Although researchers generally agree that the cisternal maturation model best fits the current data, there is still some debate over whether or not all cargo proteins take the same path. Jennifer Lippincott-Swartz and her colleagues pioneered fluorescence methods to quantitatively measure the dynamics of cellular membranes, including the Golgi. Using these methods, they learned that some cargo proteins travel through the Golgi more slowly than the rates at which the cisternae mature (Patterson et al. 2008). The researchers concluded that the cisternal maturation model could not accurately account for their data. While they do not dispute cisternal maturation, they additionally proposed a model whereby a two-phase system of membranes determines which cargo proteins and Golgi enzymes must distribute themselves during transport. Complicating the situation further, at least some cell types have connections between different cisternae within the Golgi stack (e.g. between cis and medial cisternae.) For example, Luini and colleagues observed intercisternal continuities during waves of protein traffic in mammalian cells (Trucco et al. 2004), and consequently proposed a modified version of the cisternal maturation model. Many investigators will continue to investigate and refine these new models over time.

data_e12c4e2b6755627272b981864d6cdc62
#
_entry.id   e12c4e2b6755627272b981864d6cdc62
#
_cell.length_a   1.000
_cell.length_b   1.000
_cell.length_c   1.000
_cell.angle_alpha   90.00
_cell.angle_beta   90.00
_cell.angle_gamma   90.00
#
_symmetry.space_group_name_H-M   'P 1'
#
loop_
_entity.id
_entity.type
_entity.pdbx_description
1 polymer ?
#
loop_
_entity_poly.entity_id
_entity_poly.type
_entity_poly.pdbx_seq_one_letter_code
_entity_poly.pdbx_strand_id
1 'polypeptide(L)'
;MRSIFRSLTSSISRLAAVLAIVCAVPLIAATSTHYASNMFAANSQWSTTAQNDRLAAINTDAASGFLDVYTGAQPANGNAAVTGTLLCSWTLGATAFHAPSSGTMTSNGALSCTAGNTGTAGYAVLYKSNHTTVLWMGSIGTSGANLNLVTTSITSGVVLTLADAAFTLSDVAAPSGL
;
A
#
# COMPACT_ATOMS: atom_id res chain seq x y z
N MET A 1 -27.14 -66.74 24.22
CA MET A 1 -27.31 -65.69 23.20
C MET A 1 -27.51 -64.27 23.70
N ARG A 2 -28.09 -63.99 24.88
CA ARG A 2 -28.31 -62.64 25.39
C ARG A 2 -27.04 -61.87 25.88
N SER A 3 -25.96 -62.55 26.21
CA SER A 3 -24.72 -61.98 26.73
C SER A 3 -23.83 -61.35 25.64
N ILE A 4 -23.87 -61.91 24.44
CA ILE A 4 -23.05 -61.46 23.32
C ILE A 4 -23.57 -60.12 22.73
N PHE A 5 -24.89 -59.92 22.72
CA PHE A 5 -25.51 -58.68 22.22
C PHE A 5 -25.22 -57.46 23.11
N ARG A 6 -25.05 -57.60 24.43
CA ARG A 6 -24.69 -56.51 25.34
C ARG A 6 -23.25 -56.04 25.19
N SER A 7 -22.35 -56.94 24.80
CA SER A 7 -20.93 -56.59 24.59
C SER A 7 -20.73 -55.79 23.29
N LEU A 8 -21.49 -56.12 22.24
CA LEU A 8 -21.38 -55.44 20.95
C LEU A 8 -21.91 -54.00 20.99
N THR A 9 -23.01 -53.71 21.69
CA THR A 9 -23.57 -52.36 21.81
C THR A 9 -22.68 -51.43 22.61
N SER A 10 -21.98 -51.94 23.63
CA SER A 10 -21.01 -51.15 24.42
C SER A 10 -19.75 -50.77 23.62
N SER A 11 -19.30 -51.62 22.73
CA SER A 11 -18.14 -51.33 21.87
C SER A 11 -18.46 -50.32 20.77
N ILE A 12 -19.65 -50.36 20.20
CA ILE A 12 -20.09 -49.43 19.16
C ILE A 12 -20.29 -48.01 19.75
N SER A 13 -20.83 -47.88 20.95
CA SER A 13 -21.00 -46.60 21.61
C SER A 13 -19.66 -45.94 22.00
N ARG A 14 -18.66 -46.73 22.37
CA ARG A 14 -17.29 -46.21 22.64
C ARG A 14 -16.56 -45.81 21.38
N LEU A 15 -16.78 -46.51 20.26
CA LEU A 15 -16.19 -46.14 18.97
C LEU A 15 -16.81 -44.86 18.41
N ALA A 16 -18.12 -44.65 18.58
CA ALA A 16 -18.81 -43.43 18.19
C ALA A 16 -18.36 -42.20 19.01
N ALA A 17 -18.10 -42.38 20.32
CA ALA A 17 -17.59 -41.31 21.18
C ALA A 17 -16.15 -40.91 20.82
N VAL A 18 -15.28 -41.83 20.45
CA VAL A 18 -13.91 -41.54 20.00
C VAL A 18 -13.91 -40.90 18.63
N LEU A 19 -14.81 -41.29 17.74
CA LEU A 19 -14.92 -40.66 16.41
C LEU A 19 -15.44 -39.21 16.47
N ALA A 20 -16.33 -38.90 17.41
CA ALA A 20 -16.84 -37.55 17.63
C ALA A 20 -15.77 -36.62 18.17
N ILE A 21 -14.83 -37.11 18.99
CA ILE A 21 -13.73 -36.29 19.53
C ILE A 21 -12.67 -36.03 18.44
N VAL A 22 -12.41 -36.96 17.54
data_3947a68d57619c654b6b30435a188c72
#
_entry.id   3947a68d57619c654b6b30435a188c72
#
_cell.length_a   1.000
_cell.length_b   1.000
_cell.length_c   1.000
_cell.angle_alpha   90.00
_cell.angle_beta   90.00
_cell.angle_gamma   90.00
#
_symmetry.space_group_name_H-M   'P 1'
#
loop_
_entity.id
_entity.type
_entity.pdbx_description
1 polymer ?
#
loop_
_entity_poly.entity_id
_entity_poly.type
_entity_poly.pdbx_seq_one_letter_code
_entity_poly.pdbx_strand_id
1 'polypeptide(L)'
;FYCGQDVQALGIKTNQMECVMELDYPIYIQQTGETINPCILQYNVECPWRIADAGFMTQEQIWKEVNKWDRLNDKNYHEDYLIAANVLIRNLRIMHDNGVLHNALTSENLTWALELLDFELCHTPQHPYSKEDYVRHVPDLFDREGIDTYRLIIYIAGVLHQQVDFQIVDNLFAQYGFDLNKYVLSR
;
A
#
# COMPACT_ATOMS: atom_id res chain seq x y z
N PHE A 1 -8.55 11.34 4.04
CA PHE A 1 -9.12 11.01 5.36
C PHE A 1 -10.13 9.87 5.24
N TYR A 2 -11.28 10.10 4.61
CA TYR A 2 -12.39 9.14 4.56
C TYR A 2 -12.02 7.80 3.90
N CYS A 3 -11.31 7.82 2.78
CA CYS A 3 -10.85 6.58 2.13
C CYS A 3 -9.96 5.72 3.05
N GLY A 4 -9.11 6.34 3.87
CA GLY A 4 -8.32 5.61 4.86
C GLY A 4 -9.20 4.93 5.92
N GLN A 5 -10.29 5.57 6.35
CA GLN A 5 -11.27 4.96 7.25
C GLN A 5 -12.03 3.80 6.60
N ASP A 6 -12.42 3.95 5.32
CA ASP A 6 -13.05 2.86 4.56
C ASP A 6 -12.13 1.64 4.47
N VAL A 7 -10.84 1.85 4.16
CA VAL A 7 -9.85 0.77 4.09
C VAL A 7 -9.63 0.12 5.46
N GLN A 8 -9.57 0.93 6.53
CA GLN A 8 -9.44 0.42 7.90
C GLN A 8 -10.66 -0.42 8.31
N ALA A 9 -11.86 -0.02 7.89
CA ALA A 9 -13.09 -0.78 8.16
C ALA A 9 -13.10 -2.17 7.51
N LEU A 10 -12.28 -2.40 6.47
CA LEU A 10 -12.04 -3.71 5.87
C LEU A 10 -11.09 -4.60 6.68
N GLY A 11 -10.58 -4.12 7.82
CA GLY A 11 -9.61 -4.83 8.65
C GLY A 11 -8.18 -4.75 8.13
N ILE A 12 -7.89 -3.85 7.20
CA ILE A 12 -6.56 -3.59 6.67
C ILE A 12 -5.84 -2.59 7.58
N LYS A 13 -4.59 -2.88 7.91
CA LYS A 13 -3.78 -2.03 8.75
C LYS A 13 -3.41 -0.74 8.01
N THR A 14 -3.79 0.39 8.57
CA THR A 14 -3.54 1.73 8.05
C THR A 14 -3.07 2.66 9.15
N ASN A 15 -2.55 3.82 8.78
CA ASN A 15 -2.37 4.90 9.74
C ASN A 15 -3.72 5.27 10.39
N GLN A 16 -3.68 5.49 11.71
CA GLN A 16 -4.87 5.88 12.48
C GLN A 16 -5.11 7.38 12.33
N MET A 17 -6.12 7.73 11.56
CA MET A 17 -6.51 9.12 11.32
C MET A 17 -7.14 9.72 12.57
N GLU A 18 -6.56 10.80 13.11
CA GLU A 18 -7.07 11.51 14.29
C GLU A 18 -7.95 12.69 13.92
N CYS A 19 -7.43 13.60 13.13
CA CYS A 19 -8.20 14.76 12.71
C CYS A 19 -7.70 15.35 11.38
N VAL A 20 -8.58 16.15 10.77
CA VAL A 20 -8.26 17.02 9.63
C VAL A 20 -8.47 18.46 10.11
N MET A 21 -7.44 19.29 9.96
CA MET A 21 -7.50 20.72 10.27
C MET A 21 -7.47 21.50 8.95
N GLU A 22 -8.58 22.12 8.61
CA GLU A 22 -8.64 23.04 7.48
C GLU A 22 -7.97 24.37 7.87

While some aspects of protein transport through the Golgi are better understood than they used to be, there are still many unresolved issues surrounding the specifics within different organisms. Moreover, questions remain about the unifying characteristics that are shared between all Golgi. A recent gathering of prominent Golgi researchers identified several important questions to be addressed in the future, including:

  • Do different types of secretory cargo follow distinct routes through the Golgi?
  • What molecular mechanisms drive and regulate cisternal maturation?
  • Are there specialized domains in the Golgi cisternae? How are they created, and what roles do they play in cargo sorting and export?
  • How are the Golgi compartments constructed and remodeled?
  • Is Golgi stacking fundamentally important for membrane traffic? If so, how do organisms such as S. cerevisiae bypass this requirement?" (Emr et al. 2009)